Subscribe via email
- The Amazing Musical Heritage of Georgia, USA
- Talavera: A Tale of Two Crockeries
- How to Cameraphone in Your Best Travel Pics
- Sea Turtle Watching in Central America
- Psychological Responses to Stress
- Why Travel to El Salvador Is On the Upswing
- Spain’s 20 Niftiest Nude Beaches
- Love ‘La La Land’? You’ll Love Its Los Angeles Locations, Too
- Santo Domingo, Gateway to Dominican Republic’s Diversity
- Europe’s Top Gay Travel Destinations
- "New York"
- Balearic Islands
- Basque country
- Canary Islands
- Central America
- culinary tourism
- culinary travel
- fear of flying
- Iberia Destinations
- Latin America
- New York City
- South America
- United Kingdom
- United States
September 22, 2016 Iberia AirlinesLeave a comment
-Cuatro Vientos Airport, 22 September 1946
“Good afternoon, sir. Would you be so kind as to step on the scale…”
“Scale?? To weigh me? Why?”
“Maintaining total weight control on a flight is very important.”
The airport employee continues smiling, expectantly. So of course I comply. 195 pounds. I have to go on a diet. Again.
“And, excuse me, but how long will the flight will be?”
“Thirty-six hours, sir. That includes two layovers.”
Thirty-six hours? We’ll get to Argentina in less than two days? Amazing! By ship it takes a month. This new aviation technology is truly astonishing.
And there it is again, that same smile. If the flight is as pleasant, it will be the best 7,250 pesetas spent in quite some time. We’re boarding! How exciting. Of all the flights I’ve taken, none was like this – we’ll be crossing the massive Atlantic Ocean.
Seat six, window – that’s mine.
“Good afternoon, sir, we’re delighted to welcome you aboard. We are your air hostesses.”
“Hmm, first time I’ve ever heard the term!”
“Of course, this is the first flight we’re flying. As it’s such a long flight, the thinking was that having air hostesses would make the journey more comfortable. Whatever you need, simply ask us.”
“So air hostesses?”
“Well, as this is all so new, there is no definite term yet. Some call us stewardesses, others air ladies. Some have even called us maids. But I myself prefer air hostess”.
“Well, we’ll see how it goes then. Although you’re certainly a pleasure to have aboard.”
“Thank you very much, sir.”
The aircraft is full. What a marvelous invention. Forty-four passengers – not even on a bus. The DC-4’s are like those used in the recently concluded Second World War – the same planes from which U.S. troops parachuted into Europe. And according to what it says here, it has a cruising speed of 227 miles per hour. Crikey! At this rate, we’ll soon have manned flights to the moon!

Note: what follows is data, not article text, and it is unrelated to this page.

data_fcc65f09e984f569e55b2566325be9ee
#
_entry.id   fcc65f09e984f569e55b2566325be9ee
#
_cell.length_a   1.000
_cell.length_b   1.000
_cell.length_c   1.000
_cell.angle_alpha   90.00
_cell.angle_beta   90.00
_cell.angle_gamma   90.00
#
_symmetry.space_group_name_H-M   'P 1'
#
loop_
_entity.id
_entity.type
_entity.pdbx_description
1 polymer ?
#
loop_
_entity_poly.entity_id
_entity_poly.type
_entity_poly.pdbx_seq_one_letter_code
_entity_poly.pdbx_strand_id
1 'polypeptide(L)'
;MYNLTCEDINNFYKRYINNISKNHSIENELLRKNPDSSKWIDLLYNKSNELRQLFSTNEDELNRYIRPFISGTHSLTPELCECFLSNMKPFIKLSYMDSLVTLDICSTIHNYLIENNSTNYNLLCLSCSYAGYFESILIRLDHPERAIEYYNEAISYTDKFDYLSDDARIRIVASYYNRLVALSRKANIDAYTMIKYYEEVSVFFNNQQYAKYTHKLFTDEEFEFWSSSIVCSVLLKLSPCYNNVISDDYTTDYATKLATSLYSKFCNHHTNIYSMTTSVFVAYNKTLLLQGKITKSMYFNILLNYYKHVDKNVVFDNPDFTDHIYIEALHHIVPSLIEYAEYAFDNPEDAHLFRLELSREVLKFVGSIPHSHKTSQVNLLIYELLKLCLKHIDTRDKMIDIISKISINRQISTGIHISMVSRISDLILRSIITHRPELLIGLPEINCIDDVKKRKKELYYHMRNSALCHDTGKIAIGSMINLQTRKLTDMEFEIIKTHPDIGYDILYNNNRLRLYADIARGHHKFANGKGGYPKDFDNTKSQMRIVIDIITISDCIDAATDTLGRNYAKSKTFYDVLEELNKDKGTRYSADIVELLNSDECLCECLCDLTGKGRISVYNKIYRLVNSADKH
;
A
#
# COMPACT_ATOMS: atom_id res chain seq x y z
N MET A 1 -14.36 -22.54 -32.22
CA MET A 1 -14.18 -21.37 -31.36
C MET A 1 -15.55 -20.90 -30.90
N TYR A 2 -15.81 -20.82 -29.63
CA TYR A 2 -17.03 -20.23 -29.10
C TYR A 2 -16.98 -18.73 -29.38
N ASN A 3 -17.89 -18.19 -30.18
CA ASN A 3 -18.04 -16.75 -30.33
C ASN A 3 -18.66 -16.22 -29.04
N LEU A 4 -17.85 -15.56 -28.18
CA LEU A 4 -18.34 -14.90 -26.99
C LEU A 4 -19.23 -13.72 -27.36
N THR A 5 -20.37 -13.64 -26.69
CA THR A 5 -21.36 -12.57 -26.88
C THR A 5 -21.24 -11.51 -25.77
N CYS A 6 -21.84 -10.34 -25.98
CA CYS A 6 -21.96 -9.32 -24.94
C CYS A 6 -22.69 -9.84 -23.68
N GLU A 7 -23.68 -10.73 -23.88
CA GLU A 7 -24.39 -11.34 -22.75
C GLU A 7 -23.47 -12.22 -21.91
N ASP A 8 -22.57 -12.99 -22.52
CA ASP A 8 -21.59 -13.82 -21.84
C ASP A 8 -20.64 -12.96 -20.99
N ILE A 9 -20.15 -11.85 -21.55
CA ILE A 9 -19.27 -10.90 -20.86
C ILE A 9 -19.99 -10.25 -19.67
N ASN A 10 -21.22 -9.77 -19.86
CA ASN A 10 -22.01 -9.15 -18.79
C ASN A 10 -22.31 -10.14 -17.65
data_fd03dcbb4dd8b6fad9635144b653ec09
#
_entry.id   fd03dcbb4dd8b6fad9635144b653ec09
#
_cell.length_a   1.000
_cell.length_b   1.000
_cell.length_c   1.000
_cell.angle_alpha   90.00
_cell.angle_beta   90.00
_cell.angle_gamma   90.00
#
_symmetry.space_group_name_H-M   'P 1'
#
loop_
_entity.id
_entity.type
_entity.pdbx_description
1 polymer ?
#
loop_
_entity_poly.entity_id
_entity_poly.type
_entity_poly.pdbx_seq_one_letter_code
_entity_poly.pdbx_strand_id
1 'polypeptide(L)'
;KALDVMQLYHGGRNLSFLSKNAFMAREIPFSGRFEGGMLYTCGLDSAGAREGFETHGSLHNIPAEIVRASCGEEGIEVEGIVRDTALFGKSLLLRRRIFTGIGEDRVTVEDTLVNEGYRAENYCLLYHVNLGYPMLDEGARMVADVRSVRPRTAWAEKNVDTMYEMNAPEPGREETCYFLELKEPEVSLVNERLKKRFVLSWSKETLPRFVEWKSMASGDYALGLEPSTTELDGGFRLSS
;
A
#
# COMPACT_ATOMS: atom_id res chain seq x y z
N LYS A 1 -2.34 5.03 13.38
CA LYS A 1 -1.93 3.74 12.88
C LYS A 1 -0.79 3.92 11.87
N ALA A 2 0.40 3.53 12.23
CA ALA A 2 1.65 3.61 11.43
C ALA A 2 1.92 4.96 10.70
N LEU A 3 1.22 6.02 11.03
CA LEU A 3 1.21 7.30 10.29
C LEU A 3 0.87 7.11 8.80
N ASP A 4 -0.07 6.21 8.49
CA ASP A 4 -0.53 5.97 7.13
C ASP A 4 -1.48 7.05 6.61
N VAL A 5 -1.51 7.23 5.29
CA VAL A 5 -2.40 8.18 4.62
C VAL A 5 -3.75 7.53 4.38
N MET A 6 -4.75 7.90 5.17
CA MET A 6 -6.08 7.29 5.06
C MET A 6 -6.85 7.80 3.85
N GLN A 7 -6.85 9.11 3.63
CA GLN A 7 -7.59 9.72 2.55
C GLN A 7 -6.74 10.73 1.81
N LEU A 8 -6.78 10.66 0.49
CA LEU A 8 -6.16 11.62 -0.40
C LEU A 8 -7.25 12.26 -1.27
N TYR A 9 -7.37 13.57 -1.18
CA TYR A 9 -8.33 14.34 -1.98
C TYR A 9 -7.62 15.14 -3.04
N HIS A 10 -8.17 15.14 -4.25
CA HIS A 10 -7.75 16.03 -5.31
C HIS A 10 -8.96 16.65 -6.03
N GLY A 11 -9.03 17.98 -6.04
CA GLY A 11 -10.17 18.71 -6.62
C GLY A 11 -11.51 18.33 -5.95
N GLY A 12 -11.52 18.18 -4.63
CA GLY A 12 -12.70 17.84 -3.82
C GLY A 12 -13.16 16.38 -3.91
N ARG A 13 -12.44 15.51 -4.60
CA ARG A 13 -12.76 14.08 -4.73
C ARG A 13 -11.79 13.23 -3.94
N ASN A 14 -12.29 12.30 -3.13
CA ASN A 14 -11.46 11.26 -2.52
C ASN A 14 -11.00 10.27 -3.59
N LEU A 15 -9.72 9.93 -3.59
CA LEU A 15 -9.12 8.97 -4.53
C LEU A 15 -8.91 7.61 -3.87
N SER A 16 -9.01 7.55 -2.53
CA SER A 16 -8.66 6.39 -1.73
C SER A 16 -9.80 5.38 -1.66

I fall asleep, and the next thing I know, I’m waking up in the desert. The layover in Villa Cisneros in the former Spanish Sahara is short – just enough to refuel, resupply, and do engine checks. It’s strange to think that in crossing westward we’ll only spend one night, while the return will end up taking two nights, even though the flight time is the same. So on the way back we’ll spend that second night in Villa Cisneros. Good thing they planned ahead by building a hotel right in the middle of the Sahara for us to rest; the effect of the time difference on the return trip must be frightful. I’m sure there’s some American doctor trying to come up with a term for this temporal dislocation at this very moment. But now’s not the time to think about the return – it’s time to begin our grand crossing of the Atlantic! Flight 1215 to Buenos Aires!
Somewhere over Uruguay, 23 September 1946
Flying over the vast Atlantic Ocean at night means that you don’t really see much of anything out the window. Darkness, deep and profound. It could be the Atlantic or it could be the Mediterranean. But soon dawn comes, and the landscape below comes into view. We fly into Montevideo, Uruguay, our last layover, and then it’s a very short hop to Buenos Aires, where I’ll finally get to see my grandparents after so many years. No grandparent should ever go without meeting a grandchild, now all grown up with a career and a family. And now that the air hostess has assured me that flight 1215 will be operated every ten days, there are no excuses.
Thirty-six hours later, and with a strong yearning to stretch my legs, I can now easily claim to have flown farther than any other European. From Madrid to Buenos Aires on the very first commercial transatlantic flight — B.A., here I am!